The U.S. must lead because it is both the richest country on the planet and the biggest cumulative contributor of climate change causing greenhouse gases. President Obama and the Democrats are trying to mitigate and adapt to climate change. For their part, Republicans continue with their denial and they are likely to ignore pleas for action. This effectively precludes any hope for legislative progress before at least 2014.

The urgency of action is supported by reams of science, not the least of which is the latest IPCC AR5 document. However, the sad truth is that those who most need to understand the science are the least interested in the facts.

Nonetheless, we must not allow the heartless self interest of the GOP to undermine our efforts. Quite the contrary, their intransigent partisanship should bolster our efforts to expose them for what they are, an impediment to climate progress.

It is true that we are very unlikely to secure a binding global agreement before 2015, if at all. Global leaders have failed to grasp the urgency of the threat and take immediate bold action. After several years with little progress, many are left feeling understandably hopeless.

Sano challenged this lethargy and urged his fellow negotiators to take a bold stance.  “[L]et Warsaw, be remembered as the place where we truly cared to stop this madness.” Sano said. “Can humanity rise to this occasion? I still believe we can.” To highlight his dedication, Sano is fasting as he awaits a successful outcome.

We may have to settle for another small, but meaningful step forward, but this should not erode our support for the COP process. We are less likely to succeed if there is a widespread expectation of failure. Popular support buoys negotiations while public indifference or outright cynicism  detracts from their ability to get things done.

We must strive to build a better future with an unshakable tenacity. The message that needs to be heard in Warsaw must affirm the belief that we can get this done. However, we must make it emphatically clear that we will accept no more delays and we demand bold movement toward a binding deal.

Because we so desperately need to see results in Warsaw, it is incumbent upon all who have the audacity to hope that we press our elected officials and those at the negotiating table to work tirelessly to secure a deal.

Some of the cynical pundits will be quick to say that there is no chance that we will ever see a comprehensive global treaty. They may be right, but we must not let realism temper our advocacy. We are engaged in the most important struggle our civilization has ever known. The fact that we may not succeed should not be an excuse for inaction. Even if it amounts to tilting at windmills, tilt we must, till the very last.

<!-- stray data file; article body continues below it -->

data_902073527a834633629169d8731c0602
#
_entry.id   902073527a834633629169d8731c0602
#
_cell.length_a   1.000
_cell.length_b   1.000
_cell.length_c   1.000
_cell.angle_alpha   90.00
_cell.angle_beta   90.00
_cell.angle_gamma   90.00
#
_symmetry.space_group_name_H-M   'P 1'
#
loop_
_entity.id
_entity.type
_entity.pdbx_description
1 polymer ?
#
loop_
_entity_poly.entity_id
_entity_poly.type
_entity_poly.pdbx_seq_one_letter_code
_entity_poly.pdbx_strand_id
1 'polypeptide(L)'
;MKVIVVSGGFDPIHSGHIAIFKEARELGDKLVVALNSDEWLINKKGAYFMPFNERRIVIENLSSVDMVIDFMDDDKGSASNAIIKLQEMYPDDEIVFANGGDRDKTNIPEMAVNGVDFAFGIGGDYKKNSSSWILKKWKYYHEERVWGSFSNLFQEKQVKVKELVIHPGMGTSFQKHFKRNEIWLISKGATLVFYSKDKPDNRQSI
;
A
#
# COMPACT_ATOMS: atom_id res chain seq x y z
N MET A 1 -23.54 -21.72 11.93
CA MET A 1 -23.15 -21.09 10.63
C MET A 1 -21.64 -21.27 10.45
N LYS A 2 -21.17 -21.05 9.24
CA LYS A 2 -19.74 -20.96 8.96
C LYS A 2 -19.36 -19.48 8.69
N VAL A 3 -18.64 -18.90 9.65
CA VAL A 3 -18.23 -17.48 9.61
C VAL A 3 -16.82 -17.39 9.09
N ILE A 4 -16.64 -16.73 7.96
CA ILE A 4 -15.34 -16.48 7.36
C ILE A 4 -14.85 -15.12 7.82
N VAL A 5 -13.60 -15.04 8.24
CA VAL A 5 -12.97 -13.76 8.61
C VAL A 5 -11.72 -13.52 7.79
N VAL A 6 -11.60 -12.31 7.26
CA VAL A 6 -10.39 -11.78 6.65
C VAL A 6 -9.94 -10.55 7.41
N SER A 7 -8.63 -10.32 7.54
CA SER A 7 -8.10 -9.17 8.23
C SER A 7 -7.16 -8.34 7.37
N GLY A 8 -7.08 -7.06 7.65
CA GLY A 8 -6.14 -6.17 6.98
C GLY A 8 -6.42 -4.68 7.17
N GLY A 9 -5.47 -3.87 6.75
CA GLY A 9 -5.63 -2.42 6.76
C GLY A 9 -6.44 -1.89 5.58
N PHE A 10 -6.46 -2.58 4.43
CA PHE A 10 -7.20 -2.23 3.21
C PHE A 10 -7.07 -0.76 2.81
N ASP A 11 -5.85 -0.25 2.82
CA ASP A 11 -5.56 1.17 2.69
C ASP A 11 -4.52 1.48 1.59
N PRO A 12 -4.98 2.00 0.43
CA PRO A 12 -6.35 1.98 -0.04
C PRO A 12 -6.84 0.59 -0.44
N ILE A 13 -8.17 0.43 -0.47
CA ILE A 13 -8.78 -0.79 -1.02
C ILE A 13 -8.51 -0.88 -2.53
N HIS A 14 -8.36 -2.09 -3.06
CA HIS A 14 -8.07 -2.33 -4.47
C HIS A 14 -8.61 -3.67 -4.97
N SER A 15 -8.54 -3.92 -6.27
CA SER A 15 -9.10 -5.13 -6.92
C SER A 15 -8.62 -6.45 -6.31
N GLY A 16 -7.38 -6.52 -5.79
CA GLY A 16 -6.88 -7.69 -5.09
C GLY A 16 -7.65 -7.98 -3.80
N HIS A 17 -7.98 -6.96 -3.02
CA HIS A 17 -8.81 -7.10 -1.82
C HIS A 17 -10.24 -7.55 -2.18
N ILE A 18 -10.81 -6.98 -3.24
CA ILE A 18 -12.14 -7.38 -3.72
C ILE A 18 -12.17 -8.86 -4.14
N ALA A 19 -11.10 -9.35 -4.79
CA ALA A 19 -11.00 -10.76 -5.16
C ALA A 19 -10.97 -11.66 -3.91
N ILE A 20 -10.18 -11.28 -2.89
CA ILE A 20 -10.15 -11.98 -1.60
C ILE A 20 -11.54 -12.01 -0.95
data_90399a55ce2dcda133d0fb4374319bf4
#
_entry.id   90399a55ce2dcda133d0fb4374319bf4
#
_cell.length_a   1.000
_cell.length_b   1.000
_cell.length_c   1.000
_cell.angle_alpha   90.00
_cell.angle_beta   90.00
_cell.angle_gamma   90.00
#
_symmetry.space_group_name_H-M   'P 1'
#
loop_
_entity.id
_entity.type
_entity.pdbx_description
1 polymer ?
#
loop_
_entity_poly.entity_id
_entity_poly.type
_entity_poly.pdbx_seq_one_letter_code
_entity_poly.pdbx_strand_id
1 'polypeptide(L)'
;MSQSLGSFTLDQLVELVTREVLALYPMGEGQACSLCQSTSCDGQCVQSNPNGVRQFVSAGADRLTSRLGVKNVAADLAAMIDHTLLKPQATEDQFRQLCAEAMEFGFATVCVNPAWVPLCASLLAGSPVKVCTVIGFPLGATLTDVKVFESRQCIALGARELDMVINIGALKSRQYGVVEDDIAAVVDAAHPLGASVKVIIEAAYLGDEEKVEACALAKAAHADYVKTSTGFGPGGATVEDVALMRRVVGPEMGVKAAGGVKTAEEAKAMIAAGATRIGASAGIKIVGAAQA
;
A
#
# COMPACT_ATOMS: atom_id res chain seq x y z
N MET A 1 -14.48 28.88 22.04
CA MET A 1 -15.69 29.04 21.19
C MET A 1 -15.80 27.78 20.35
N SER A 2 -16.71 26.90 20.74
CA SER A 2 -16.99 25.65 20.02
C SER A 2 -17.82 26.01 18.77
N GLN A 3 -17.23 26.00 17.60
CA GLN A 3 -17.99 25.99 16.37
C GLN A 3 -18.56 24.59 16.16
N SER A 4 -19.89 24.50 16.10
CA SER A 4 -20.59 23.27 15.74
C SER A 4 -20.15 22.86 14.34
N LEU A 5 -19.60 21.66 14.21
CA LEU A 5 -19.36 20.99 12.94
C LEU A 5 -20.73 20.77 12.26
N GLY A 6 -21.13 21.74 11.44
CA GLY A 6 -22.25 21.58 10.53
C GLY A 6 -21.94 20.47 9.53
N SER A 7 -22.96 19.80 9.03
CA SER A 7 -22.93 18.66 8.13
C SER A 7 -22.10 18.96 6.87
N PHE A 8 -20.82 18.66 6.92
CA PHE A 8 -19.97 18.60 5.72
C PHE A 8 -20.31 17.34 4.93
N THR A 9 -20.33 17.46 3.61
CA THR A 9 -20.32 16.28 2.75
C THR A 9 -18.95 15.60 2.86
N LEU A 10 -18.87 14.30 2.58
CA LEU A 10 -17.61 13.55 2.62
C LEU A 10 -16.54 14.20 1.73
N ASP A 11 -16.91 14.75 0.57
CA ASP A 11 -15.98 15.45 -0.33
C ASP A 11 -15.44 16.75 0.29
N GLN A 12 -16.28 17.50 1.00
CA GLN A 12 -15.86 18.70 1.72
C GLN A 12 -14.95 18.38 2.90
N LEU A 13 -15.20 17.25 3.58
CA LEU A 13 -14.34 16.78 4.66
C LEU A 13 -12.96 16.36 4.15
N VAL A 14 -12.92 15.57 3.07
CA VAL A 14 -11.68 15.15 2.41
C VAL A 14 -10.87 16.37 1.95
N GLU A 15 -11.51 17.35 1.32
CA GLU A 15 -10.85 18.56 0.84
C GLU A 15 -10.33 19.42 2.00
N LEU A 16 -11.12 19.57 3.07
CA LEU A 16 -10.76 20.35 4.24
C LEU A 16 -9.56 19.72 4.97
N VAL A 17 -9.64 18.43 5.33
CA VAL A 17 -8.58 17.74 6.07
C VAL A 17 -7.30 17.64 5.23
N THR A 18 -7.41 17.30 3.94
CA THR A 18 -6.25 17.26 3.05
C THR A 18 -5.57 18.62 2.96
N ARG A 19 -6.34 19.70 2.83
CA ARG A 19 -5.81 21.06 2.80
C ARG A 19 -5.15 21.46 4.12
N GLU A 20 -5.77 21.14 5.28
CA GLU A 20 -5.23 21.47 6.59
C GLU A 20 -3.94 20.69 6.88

——————-
Richard Matthews is a consultant, eco-entrepreneur, green investor and author of numerous articles on sustainable positioning, eco-economics and enviro-politics. He is the owner of The Green Market Oracle, a leading sustainable business site and one of the Web’s most comprehensive resources on the business of the environment. Find The Green Market on Facebook and follow The Green Market’s twitter feed.

Image credit: Karoli, courtesy flickr

The post Climate Finance and Why We Cant Give Up on the UN COP Process appeared first on Global Warming is Real.

November 13 2013

23:05

Record Greenhouse Gases – Is 2 Degrees Still Possible?

A new report from the WMO shows record greenhouse gas emissions in 2012, and rising. Can we get our act together in time to avoid the worst of climate change?The latest Greenhouse Gas Bulletin released last week by the World Meteorological Organization (WMO) revealed that global atmospheric greenhouse gases hit a new record high, rising 2.2 parts-per-million (ppm) from 2011 levels to an average 393.1 ppm in 2012. The rate of change accelerated in 2012 as well, up from the 2.02 annual ten-year average to 2.2 ppm. The volume of CO2 in the atmosphere is currently at least 41 percent above pre-industrial levels, before the wholesale burning of fossil fuels began.

The WMO report also said that the current year-on-year upward and accelerating trend of greenhouse gas levels are on track to be 8 to 12 billion tonnes higher in 2020 than what is required to keep warming within the 2 degree Celsius limit scientists say is needed to avoid the worst of global warming in the coming decades.

“The more we wait for action, the more difficult it will be to stay under this limit and the more the impact will be for many countries, and therefore the more difficult it will be to adapt,” WMO Secretary-General Michel Jarraud said at a press conference last week.